Monday, 18 April 2016

The RACV Ascent - The Event Report

On Sunday 17th April, I participated in the inaugural The RACV Ascent Womens event. It was organised by Bicycle Network. This event is opened only to women and they had organised some road closure for this event to happen. The closures were mostly partial and only fully closed on some sections where safety of cyclist is concerned. There were still cars along the roads during the event but nothing to worry about or dwell upon.

I haven't done any hilly rides for about 2 months! I have only continued with the Wattbike sessions twice a week and flat road rides but nothing which requires efforts....apart from ticking off Mt Baw Baw which I have nearly erased out of my memory.

The event had been planned to start off at 6:45am and because the road closures started at 6am, I wanted to be able to find a car park and get ready with plenty of time. The alarm was set at 4am and I left the house at 4:45am. I think I arrived there around 5:50am with plenty of time to get my bike ready and visited the toilet twice. The start of the event was at the Cherry Farm on Queens Rd in Wandin. It was freezing that morning and I started with arm warmers, a gilet and gloves but as the sun came out before the start of the event and the gloves quickly came off. I had placed myself in Wave 2 - between 4 - 5 hours. I knew that I wasn't fast enough to finish 100km within 4 hours (with hills) and I don't stop for food so I figured that there was a chance that I would finish under 5 hours.

The first few km of the ride was good but I guess without a warm up and we went into a climb pretty soon, my legs weren't cooperating...I felt like I could not pedal efficiently, my cadence was well below 60rpm and my heart rate was through the roof. My confidence for the day started off low but it slowly increased when I found myself being able to ride the descents fast. I did a cycling session with Tribal Cycling a few weeks ago and got a few tips for descending and cornering. I used these tips during the ride and it really worked! I actually did most of the ride (unless I am climbing) on the drops. The 1-in-20 climb wasn't my fastest. I should have come to do a few training rides before the event but there has been incidences of tacks on those roads and not being a confident descender, it scared me to do rides there. Luckily I didn't get any punctures but there was about a dozen or so riders who did. At the top of the 1-in-20, there was a rest stop but I didn't need to so I kept going. The ride through Sherbrooke Rd was really nice, a route I had never taken before (I will be sure to return).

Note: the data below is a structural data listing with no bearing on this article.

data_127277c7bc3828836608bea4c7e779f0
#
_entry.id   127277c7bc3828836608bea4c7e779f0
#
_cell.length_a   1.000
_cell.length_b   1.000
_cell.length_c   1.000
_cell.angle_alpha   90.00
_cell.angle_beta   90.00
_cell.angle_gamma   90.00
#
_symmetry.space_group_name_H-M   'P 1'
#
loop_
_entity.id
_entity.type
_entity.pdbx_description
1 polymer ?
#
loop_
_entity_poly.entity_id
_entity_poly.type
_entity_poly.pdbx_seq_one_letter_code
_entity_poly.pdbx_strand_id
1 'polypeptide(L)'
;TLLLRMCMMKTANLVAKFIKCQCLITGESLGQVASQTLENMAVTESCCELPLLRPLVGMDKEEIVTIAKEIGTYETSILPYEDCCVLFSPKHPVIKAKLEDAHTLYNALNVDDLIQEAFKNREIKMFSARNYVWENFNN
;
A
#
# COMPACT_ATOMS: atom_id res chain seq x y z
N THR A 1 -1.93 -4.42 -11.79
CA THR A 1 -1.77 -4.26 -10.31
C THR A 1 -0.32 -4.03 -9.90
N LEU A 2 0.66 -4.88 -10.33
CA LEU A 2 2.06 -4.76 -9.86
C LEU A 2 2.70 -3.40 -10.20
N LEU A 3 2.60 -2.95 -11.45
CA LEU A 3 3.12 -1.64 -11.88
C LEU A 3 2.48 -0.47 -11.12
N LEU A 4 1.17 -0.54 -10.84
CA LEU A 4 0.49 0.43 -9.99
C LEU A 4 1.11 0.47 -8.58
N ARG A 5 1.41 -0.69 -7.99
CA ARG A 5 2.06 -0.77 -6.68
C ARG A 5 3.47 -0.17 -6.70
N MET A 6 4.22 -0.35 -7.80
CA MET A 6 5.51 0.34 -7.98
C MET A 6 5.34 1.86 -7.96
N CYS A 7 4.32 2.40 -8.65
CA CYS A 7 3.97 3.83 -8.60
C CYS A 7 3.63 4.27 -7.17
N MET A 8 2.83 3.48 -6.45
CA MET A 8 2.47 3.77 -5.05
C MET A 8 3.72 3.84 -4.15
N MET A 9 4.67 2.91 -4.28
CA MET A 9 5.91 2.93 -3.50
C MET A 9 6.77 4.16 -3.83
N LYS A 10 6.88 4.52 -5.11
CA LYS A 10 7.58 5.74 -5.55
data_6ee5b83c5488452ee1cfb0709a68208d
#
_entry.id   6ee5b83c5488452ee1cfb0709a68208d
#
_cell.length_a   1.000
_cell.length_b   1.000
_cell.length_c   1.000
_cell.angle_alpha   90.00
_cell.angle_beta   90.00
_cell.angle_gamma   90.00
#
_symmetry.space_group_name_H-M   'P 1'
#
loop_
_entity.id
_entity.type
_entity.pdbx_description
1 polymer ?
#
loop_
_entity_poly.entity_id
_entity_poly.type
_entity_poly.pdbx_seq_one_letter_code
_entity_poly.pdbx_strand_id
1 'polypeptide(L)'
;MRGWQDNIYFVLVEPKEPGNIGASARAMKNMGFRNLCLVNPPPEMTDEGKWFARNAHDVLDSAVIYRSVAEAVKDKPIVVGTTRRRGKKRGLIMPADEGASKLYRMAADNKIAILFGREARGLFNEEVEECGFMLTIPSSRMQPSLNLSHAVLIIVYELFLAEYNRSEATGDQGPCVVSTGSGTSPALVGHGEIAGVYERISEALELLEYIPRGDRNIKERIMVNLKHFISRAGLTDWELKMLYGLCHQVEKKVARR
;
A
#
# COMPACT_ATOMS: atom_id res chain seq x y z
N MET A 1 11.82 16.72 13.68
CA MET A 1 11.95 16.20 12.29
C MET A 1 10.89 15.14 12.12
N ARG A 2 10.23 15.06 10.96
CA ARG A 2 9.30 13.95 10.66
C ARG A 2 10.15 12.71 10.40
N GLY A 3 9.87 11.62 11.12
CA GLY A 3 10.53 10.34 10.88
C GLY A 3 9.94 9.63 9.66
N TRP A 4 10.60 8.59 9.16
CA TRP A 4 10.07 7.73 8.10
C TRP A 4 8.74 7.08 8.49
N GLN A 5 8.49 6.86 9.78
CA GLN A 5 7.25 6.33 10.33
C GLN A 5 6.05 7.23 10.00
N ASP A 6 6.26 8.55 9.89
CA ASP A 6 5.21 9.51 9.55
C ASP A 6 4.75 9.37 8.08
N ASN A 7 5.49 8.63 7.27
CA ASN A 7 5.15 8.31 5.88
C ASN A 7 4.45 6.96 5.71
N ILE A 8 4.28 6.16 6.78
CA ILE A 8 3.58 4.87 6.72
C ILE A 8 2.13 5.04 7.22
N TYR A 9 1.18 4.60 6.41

My fave photo - climbing 1-in-20

Along Kallista-Emerald Rd, the scenery was great and there were a few parts where you could really pick up speed. Then we got to Emerald-Monbulk Rd where someone sprayed graffiti on the roads aiming at the riders of the event - quite homophobic, really unoriginal and just lame. Then it was the lunch stop at the Monbulk football grounds. I wasn't hungry for lunch as it was only around 10:30am so I just filled up my water bottle (having gone through a bottle in 2:45), a quick toilet stop, off goes the arm warmers and then on the bike I went.

The rest of the ride was good. I kept up with my nutrition and hydration plan but my legs were starting to get tired around the 70km mark. Both my quads were starting to "tingle" and I knew that if I was to climb a steep section out of the saddle, they would cramp. I was staying in the saddle as much as I could, even through the small steep pinches which were plenty along this route....then came the wall at about was brutal to add a climb (16% according to my Garmin). Due to the cramps, I couldn't ride out of the saddle for more than 1 stroke each side....I didn't look up, I just pushed on until I could feel a bit a relief....

I honestly thought that as my Garmin showed that we had already climbed 1790m and the route info said we would climb 1800m for the 100km route, I thought that was that... but the climbs kept coming...rolling hills that felt like everest.

I final steep climb was along Queens Rd and this was where I saw a few people around me walk their bikes up. I applied the same method as before and just looked on the ground and just pushed on. Just before the turn off into the farm, there were a few sharp descents where I just trusted my bike and just let go of all my fears. As I have mentioned before, if I can see where I am heading, I am more confident at not applying the brakes.

So the last hundred meters onto the finish line was through the gravel road of the farm and this part of the ride reminded me of the gravel sections of the Giro della Donna. I crossed the finish line in 5:30 (riding time of 5:15). I stopped to say hello to a few people and then I went back to the car to head home. I didn't really want to have a bbq as I wasn't hungry. I just bought a fruit smoothie for my drive home and that was that.

Official Route for 100km
Finish Line
 A few comments and thoughts for the event:

  • The graffiti on the roads - was it suppose to deter us from the event? What was the reaction you wanted? I think it showed more about the level of maturity of the person(s) more than anything. They even had the graffiti going the wrong lame!
  • The tacks - it doesn't just affect the cyclist, it also affects the environment - walkers, dogs, wildlife, cars....
  • I didn't try anything new - had my hydration every 15min and had my nutrition every 30min. 
  • I should have shed the gloves early and stored them in the car rather than carrying them through all 100km. 
  • Will I sign up again - yes!! Fingers crossed they will run this event again. It was truly unique. They ended up with 707 female riders which is amazing. 

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